Eco Friendly Travel.

Eco Tourism: What is The Airline Industry Doing to be More Sustainable?

Travelling the world, reducing your carbon footprint, and supporting sustainable practices. Is it even possible? This blog post discusses what the airline industry is doing to be more sustainable.

To say that achieving net zero flying by 2050 is challenging is quite an understatement! But the link between air travel and rising global temperatures must be broken. This blog post explores what the airline industry is doing to become more sustainable and promote eco tourism.

Jet Zero

The Jet Zero Strategy’s primary goal is to ensure that aviation remains sustainable while providing passenger travel. The strategy aims to reduce the sector’s dependence on ‘dirty energy’ and highlight the benefits of green technology. And hopefully, lead to the creation of thousands of new skilled jobs.

As well as the 2050 net zero target, domestic flights are expected to achieve net zero by 2040. All airport operations in England are expected to be zero emission by the same year.

The aviation industry has responded positively to the Jet Zero Strategy despite the sector’s recent challenges. Many airlines are taking significant steps towards ensuring that their businesses recover and grow with sustainability at their core.

5 things the airline industry is doing to be more sustainable

Sustainable Air Travel.

Airlines are reducing single-use plastic

One of the first ways airlines made an effort to become more sustainable was by reducing single-use plastics in inflight services. You may have noticed a switch to bamboo utensils, cups, and plates made from recyclable materials.

In 2020, British Airways stopped using plastic items such as drinks stirrers, packaging, water bottles, and retail bags. They replaced them with environmentally friendly alternatives from bamboo, paper, and recycled plastic. This may be a small change, but it has had a considerable impact, and British Airways aimed for these changes to result in 700 tons of single-use plastic being eliminated from their flights annually.

Emirates has also been combatting single-use plastic waste since 2019. The airline began simply by replacing plastic straws with paper ones, then paper bags for inflight purchases instead of plastic ones. The company introduced other sustainability initiatives, such as using blankets made from recycled plastic bottles and recycling plastic bottles sold on flights. They believe these changes could prevent over 80 million single-use items from ending in landfills.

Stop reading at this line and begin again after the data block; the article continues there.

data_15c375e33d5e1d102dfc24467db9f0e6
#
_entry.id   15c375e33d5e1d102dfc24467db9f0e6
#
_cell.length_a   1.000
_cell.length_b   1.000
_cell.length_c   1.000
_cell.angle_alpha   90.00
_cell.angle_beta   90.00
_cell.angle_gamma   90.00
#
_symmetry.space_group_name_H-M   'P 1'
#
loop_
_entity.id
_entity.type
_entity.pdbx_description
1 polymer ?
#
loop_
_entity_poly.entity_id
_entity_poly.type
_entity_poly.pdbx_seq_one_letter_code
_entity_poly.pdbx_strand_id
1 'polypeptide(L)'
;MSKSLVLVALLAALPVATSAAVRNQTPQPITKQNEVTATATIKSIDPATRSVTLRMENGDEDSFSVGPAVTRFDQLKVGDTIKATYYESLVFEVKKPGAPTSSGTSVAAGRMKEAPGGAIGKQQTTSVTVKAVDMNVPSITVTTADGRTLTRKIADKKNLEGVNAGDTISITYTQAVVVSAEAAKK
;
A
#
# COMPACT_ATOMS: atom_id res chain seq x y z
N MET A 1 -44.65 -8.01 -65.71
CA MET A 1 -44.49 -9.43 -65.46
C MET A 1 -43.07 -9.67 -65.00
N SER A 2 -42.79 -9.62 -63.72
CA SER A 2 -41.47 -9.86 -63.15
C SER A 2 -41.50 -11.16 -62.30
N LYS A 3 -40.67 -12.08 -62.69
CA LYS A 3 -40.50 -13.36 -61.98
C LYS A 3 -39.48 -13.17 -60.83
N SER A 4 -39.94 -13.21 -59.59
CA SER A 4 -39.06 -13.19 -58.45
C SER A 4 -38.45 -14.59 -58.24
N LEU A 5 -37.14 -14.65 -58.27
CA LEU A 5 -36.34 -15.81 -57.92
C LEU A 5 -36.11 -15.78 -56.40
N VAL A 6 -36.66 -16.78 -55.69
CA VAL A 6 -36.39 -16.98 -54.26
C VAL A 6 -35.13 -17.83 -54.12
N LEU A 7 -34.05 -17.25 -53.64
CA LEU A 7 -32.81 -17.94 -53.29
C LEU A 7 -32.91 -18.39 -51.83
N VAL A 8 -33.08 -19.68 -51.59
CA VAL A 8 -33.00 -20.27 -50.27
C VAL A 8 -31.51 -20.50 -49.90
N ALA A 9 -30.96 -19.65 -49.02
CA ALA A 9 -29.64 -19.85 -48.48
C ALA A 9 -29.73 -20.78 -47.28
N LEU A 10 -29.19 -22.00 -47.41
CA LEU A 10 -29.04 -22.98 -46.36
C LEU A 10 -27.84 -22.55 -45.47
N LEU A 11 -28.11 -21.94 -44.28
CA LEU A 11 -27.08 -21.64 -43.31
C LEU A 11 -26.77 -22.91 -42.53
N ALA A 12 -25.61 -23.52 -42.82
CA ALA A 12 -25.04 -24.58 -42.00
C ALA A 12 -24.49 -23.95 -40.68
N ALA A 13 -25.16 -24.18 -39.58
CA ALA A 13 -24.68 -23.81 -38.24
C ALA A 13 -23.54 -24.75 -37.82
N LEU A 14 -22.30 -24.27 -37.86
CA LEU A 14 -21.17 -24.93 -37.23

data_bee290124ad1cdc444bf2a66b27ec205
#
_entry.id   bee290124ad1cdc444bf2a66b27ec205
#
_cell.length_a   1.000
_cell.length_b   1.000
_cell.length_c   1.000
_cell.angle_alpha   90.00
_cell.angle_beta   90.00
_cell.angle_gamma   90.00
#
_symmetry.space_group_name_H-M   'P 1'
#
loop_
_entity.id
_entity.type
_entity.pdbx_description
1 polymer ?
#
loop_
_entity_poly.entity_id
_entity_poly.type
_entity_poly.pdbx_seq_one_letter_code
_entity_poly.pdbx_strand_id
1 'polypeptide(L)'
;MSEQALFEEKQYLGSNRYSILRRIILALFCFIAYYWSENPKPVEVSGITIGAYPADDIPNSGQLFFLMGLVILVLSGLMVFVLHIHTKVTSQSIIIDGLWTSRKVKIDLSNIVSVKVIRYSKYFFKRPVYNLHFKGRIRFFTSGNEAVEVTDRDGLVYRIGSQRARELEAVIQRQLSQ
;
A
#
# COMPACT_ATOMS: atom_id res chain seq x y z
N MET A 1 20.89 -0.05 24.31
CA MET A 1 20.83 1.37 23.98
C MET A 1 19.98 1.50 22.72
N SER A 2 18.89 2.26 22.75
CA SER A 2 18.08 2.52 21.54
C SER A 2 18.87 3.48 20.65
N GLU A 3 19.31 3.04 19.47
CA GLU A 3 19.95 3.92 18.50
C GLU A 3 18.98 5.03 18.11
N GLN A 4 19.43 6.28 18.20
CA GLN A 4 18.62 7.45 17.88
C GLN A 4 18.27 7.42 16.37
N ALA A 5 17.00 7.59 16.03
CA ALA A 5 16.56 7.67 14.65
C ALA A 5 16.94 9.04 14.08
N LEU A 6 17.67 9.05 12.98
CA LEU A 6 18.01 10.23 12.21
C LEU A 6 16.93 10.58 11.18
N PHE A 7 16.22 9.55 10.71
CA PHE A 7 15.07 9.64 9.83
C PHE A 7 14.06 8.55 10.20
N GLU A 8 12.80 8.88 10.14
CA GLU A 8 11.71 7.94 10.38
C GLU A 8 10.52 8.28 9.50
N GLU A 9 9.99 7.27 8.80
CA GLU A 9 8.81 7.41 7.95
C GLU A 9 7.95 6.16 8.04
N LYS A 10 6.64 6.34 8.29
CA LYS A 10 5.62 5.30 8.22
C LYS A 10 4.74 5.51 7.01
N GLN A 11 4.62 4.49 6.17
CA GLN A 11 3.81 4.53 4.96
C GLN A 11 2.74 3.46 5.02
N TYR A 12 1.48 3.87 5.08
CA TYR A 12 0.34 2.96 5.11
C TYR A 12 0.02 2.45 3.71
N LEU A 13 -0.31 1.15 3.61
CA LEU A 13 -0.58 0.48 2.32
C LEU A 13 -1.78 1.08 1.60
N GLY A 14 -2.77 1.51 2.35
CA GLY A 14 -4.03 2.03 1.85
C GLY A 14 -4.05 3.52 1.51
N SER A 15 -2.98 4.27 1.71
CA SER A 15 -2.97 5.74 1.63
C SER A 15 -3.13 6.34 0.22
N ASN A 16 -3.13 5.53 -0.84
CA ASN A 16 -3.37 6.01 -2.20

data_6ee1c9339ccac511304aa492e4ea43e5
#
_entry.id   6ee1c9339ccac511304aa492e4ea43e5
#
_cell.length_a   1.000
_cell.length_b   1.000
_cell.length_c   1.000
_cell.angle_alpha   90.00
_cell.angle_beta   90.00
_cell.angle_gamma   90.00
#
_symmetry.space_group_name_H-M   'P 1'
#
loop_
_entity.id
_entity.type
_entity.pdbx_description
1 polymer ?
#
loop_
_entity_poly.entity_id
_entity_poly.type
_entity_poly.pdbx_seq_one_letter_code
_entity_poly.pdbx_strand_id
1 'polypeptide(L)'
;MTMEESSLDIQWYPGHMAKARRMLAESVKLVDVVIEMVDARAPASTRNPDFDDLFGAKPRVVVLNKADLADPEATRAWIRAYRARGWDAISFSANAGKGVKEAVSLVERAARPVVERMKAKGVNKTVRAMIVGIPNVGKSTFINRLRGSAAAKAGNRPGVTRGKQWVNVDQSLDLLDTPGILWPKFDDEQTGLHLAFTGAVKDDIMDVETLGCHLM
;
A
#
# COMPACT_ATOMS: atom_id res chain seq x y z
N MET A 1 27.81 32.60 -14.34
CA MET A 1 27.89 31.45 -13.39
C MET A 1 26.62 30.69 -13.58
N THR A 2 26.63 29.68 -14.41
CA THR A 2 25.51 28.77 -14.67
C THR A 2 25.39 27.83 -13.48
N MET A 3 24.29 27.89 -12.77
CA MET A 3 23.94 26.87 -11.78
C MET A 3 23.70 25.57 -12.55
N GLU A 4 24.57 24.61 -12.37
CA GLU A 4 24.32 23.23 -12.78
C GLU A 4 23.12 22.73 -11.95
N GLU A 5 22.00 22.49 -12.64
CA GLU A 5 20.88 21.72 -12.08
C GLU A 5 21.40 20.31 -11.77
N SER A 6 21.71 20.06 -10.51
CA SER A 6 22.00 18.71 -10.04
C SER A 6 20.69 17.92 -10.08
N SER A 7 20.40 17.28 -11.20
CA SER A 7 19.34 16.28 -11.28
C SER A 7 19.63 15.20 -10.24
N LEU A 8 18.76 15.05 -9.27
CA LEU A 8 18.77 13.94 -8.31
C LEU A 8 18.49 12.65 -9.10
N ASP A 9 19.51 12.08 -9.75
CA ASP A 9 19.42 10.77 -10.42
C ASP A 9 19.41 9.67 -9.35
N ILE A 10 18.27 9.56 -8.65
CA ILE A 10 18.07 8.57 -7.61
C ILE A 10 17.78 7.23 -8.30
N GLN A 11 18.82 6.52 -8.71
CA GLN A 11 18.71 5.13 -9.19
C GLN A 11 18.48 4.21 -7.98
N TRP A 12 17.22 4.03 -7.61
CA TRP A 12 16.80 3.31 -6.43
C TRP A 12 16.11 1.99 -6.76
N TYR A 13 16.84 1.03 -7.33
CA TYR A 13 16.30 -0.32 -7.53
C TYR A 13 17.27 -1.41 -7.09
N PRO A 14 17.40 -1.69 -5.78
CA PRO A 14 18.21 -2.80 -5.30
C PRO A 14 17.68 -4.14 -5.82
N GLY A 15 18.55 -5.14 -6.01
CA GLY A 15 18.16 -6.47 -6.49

Virgin Plane Over Houses.

Airlines are switching to sustainable fuels

Jet engines are currently powered by a blend of traditional kerosene and sustainable aviation fuels (SAF). Airlines are investing in sustainable aviation fuels that reduce greenhouse gas emissions. They are made from renewable sources such as waste, non-food crops, and algae. 

On November 28th 2023, Virgin Atlantic made history by flying from London to New York using 100% sustainable aviation fuel (SAF). This is a massive step towards decarbonising travel. 

SAF can be used now, unlike electric and hydrogen technologies, which are still years away. Despite this, SAF constitutes less than 0.1% of the total global jet fuel volumes, and fuel standards allow for only a 50% SAF blend in commercial jet engines.

According to IATA, sustainable aviation fuels will make a 65% contribution to achieving net zero carbon emissions by 2050. Flight100 demonstrates that the difficulty of increasing production lies in policy and investment. The industry and government must work together to create a thriving UK SAF industry.

EasyJet Plane Tip.

Airlines are using more energy-efficient aircraft

Over the years, aircraft manufacturers have improved the efficiency of their planes. Today, they continue to invest in and explore new technologies to enhance the performance of new and existing models.